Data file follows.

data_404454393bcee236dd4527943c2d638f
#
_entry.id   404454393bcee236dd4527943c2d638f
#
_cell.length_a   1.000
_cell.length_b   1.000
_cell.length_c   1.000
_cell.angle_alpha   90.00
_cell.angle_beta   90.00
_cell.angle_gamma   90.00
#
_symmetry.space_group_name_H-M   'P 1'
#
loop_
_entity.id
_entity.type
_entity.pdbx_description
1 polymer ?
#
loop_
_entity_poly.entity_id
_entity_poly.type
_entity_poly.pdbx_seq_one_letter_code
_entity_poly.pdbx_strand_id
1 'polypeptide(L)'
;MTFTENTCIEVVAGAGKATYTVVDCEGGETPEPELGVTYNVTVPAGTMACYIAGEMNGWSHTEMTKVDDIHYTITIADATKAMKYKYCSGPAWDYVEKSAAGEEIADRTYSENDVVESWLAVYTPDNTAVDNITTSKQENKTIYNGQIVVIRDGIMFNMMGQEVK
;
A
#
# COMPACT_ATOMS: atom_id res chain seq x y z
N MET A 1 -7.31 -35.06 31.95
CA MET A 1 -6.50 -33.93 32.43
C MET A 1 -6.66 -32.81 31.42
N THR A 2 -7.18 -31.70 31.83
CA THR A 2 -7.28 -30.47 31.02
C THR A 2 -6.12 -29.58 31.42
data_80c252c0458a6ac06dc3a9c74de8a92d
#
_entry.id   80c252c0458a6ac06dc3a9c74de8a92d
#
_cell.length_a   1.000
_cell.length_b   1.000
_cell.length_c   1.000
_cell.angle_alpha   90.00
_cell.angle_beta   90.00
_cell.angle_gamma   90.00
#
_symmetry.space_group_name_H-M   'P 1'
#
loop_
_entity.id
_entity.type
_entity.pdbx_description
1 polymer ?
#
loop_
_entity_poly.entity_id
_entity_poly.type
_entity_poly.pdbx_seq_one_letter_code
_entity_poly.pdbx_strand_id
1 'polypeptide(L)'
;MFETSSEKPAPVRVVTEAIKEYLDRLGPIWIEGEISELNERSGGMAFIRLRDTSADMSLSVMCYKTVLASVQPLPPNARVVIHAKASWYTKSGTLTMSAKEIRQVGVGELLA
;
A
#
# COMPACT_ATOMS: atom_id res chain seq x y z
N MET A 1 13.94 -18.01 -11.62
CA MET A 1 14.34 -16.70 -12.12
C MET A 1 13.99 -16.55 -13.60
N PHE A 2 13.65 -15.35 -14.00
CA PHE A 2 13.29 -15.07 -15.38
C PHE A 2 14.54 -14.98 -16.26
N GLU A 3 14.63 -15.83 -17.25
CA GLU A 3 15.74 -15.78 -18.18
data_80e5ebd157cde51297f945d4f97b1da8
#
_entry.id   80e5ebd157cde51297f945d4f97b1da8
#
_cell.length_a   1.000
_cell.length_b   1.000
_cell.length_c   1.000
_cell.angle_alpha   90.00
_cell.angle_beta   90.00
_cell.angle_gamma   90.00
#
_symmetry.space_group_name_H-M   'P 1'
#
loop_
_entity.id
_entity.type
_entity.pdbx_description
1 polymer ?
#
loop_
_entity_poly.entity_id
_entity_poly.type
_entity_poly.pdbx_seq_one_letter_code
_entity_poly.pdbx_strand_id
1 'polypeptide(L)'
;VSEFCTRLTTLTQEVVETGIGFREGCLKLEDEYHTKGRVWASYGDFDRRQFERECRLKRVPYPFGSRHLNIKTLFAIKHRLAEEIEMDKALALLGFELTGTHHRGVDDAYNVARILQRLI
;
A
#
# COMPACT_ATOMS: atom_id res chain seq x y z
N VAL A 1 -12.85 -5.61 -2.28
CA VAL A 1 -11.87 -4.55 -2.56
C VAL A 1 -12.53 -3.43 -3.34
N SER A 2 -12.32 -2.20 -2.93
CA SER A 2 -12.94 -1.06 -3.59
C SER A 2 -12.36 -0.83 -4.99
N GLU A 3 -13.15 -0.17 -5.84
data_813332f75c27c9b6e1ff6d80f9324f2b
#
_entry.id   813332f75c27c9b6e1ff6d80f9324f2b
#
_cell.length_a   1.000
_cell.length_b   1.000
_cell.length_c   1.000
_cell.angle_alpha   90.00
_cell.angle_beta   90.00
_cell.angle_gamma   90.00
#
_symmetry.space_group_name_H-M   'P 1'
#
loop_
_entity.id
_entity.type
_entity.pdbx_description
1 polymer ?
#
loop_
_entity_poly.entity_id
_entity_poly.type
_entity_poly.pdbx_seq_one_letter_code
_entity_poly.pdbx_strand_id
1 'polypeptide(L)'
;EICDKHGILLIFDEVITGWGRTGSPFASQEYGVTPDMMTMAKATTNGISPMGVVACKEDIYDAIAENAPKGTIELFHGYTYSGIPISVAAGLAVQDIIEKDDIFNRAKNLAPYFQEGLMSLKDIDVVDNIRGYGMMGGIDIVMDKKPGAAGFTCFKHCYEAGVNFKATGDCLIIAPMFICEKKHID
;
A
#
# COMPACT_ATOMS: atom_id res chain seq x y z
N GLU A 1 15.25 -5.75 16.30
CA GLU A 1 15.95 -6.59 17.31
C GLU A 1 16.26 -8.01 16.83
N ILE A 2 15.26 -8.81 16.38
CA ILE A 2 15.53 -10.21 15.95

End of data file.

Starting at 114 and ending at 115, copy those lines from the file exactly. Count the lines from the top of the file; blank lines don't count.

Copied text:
_entry.id   813332f75c27c9b6e1ff6d80f9324f2b
#